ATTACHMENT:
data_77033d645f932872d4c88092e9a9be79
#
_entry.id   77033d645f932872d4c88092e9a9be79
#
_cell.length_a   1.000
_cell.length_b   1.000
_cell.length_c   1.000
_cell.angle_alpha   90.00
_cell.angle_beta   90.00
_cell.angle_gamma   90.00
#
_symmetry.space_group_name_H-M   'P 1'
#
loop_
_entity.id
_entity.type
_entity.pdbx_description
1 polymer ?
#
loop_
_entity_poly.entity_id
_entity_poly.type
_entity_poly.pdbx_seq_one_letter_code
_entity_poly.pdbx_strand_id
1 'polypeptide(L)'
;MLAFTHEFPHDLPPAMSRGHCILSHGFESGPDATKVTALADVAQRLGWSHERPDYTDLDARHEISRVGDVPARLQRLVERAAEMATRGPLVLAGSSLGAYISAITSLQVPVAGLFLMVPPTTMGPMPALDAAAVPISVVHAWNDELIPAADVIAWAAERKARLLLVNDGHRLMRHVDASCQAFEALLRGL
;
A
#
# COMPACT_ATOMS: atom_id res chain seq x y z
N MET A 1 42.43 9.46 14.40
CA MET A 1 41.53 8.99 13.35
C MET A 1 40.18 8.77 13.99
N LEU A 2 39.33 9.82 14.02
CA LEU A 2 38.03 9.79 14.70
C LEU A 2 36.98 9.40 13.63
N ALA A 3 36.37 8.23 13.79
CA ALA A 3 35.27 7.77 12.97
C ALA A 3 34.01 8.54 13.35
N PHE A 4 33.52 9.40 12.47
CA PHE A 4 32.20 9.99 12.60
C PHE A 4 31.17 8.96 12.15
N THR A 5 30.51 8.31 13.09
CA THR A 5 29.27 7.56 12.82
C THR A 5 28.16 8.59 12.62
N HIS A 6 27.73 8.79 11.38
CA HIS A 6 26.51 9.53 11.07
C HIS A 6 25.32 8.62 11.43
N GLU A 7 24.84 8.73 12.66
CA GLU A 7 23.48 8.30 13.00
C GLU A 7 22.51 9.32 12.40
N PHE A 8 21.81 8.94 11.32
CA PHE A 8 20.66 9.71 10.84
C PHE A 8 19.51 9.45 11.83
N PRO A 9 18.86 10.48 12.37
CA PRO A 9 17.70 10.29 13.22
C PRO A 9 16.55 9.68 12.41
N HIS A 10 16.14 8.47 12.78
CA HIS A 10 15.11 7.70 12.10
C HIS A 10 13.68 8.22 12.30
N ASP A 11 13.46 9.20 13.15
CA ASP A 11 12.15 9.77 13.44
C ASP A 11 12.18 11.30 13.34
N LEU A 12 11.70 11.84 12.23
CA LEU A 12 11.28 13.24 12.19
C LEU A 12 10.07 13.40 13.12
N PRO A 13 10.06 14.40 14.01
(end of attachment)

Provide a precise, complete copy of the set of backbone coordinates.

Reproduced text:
data_77033d645f932872d4c88092e9a9be79
#
_entry.id   77033d645f932872d4c88092e9a9be79
#
_cell.length_a   1.000
_cell.length_b   1.000
_cell.length_c   1.000
_cell.angle_alpha   90.00
_cell.angle_beta   90.00
_cell.angle_gamma   90.00
#
_symmetry.space_group_name_H-M   'P 1'
#
loop_
_entity.id
_entity.type
_entity.pdbx_description
1 polymer ?
#
loop_
_entity_poly.entity_id
_entity_poly.type
_entity_poly.pdbx_seq_one_letter_code
_entity_poly.pdbx_strand_id
1 'polypeptide(L)'
;MLAFTHEFPHDLPPAMSRGHCILSHGFESGPDATKVTALADVAQRLGWSHERPDYTDLDARHEISRVGDVPARLQRLVERAAEMATRGPLVLAGSSLGAYISAITSLQVPVAGLFLMVPPTTMGPMPALDAAAVPISVVHAWNDELIPAADVIAWAAERKARLLLVNDGHRLMRHVDASCQAFEALLRGL
;
A
#
# COMPACT_ATOMS: atom_id res chain seq x y z
N MET A 1 42.43 9.46 14.40
CA MET A 1 41.53 8.99 13.35
C MET A 1 40.18 8.77 13.99
N LEU A 2 39.33 9.82 14.02
CA LEU A 2 38.03 9.79 14.70
C LEU A 2 36.98 9.40 13.63
N ALA A 3 36.37 8.23 13.79
CA ALA A 3 35.27 7.77 12.97
C ALA A 3 34.01 8.54 13.35
N PHE A 4 33.52 9.40 12.47
CA PHE A 4 32.20 9.99 12.60
C PHE A 4 31.17 8.96 12.15
N THR A 5 30.51 8.31 13.09
CA THR A 5 29.27 7.56 12.82
C THR A 5 28.16 8.59 12.62
N HIS A 6 27.73 8.79 11.38
CA HIS A 6 26.51 9.53 11.07
C HIS A 6 25.32 8.62 11.43
N GLU A 7 24.84 8.73 12.66
CA GLU A 7 23.48 8.30 13.00
C GLU A 7 22.51 9.32 12.40
N PHE A 8 21.81 8.94 11.32
CA PHE A 8 20.66 9.71 10.84
C PHE A 8 19.51 9.45 11.83
N PRO A 9 18.86 10.48 12.37
CA PRO A 9 17.70 10.29 13.22
C PRO A 9 16.55 9.68 12.41
N HIS A 10 16.14 8.47 12.78
CA HIS A 10 15.11 7.70 12.10
C HIS A 10 13.68 8.22 12.30
N ASP A 11 13.46 9.20 13.15
CA ASP A 11 12.15 9.77 13.44
C ASP A 11 12.18 11.30 13.34
N LEU A 12 11.70 11.84 12.23
CA LEU A 12 11.28 13.24 12.19
C LEU A 12 10.07 13.40 13.12
N PRO A 13 10.06 14.40 14.01